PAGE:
What Donald Trump is doing on the campaign trail

U.S. Republican presidential nominee Donald Trump speaks at a campaign event at Trump Doral golf course in Miami, Florida, U.S. July 27, 2016. REUTERS/Carlo Allegri (Carlo Allegri/Reuters)

A popular Southern GOP governor was asked earlier this week how the candidates were going to fare in his home state on Super Tuesday.

“Trump is going to win by 10 points,” the governor said, “and I don’t know a single person who is voting for him.”

Welcome to the Republican Party of 2016, where money means little, endorsements mean less and celebrity trumps experience every time.

As tonight’s Super Tuesday’s results prove all too well to the Republican ruling class, Donald Trump has seized control of their Grand Old Party and has forever changed the way conservative candidates will run for president. The Manhattan billionaire has wiped out all competition on his own terms, offending and insulting every establishment figure within earshot and proving once again there is little they can do to stop him.

The fact Trump’s big night came just days after he balked at the chance to condemn the Ku Klux Klan suggests that there may be little that even Trump himself can do to stop this train.

Victories in Massachusetts, Virginia, Tennessee, Alabama, Arkansas, Vermont and Georgia underscored just how weak the GOP establishment has become. Adding insult to injury were Ted Cruz’s modest success tonight and Marco Rubio’s continued disappointment.

Pulitzer Prize winning historian Jon Meacham says Trump’s takeover of the Party of Reagan has no precedent in American history: “Donald Trump has managed to hijack an entire political party, and the pilots are asking why no one is on their side. The passengers are cheering for the guy who took over the plane.”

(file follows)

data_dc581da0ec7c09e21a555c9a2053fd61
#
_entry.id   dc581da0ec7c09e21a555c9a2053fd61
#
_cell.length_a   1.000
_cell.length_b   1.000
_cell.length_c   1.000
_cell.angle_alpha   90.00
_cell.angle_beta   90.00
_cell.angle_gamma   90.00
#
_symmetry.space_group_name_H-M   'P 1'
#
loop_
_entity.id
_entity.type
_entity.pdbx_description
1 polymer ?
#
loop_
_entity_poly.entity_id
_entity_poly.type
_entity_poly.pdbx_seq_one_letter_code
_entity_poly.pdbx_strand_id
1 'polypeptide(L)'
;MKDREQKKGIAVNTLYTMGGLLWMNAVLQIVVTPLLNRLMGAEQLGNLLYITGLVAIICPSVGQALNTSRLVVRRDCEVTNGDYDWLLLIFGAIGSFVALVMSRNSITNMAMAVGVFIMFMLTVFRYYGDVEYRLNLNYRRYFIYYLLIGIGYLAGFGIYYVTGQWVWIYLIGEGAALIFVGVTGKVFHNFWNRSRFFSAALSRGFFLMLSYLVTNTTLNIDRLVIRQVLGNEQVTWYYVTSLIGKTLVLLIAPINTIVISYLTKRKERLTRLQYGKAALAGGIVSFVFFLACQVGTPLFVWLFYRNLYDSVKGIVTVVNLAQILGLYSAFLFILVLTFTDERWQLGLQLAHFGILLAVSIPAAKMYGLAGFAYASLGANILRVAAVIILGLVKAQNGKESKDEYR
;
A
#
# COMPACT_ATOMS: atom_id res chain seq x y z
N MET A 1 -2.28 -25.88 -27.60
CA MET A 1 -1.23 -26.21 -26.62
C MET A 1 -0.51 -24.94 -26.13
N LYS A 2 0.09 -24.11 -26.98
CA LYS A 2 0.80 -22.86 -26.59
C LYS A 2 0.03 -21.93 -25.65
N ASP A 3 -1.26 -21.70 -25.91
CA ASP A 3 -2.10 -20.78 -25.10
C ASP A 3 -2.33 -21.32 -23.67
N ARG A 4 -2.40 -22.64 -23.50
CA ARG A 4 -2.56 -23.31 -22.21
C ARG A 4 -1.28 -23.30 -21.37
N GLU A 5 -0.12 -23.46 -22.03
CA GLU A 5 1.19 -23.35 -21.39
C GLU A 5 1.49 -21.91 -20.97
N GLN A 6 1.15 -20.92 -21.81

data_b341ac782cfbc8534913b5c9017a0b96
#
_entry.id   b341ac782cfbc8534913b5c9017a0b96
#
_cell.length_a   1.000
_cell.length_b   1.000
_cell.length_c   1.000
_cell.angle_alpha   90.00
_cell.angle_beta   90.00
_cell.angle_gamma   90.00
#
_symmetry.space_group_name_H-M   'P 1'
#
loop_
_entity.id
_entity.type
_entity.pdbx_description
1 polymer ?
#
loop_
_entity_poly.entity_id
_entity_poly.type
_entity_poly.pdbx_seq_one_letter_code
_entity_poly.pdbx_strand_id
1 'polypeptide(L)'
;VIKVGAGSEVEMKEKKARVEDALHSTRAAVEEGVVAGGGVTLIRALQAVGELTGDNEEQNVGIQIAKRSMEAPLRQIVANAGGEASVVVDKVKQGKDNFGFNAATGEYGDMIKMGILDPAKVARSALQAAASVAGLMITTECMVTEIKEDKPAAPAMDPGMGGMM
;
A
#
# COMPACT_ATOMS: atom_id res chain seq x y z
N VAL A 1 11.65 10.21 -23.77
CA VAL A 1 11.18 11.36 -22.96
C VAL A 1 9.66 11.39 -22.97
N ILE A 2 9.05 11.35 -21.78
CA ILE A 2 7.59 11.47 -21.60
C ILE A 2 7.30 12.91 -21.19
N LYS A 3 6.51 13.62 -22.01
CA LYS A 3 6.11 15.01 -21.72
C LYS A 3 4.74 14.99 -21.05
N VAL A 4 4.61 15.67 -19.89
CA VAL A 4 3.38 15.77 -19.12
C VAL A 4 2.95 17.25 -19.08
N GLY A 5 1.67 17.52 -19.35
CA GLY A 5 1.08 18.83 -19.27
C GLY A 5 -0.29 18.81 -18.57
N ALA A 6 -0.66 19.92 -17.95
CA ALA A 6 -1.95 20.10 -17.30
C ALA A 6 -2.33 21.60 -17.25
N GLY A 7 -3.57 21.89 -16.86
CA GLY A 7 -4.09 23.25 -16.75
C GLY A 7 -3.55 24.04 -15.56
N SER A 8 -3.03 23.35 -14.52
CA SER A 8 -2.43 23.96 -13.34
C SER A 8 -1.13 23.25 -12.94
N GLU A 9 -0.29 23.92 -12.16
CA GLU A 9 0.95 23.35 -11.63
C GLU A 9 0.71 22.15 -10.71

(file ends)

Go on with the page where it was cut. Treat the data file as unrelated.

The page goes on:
Meacham believes Trump’s hostile political takeover is unlike any other uprising in the past century. Henry Wallace, Strom Thurmond, George Wallace and Ralph Nader all launched failed insurgency bids from within their own parties, but those bids collapsed before they evolved into outside independent campaigns.

Trump’s takeover bid is different not only because he is succeeding, but also because the former Hillary Clinton supporter has swooped in from the outside and taken over America’s conservative party much like corporate raider Carl Icahn seized control of TWA in the mid-80s, stripped it of its assets and remade the airline in his own image.

Unless Donald Trump manages his hostile takeover of a bitterly divided Republican Party better than his friend handled TWA’s dissolution, Meacham’s belief that George W. Bush may be the last Republican to be elected to the White House could turn out to be the most lasting legacy of this surreal 2016 campaign.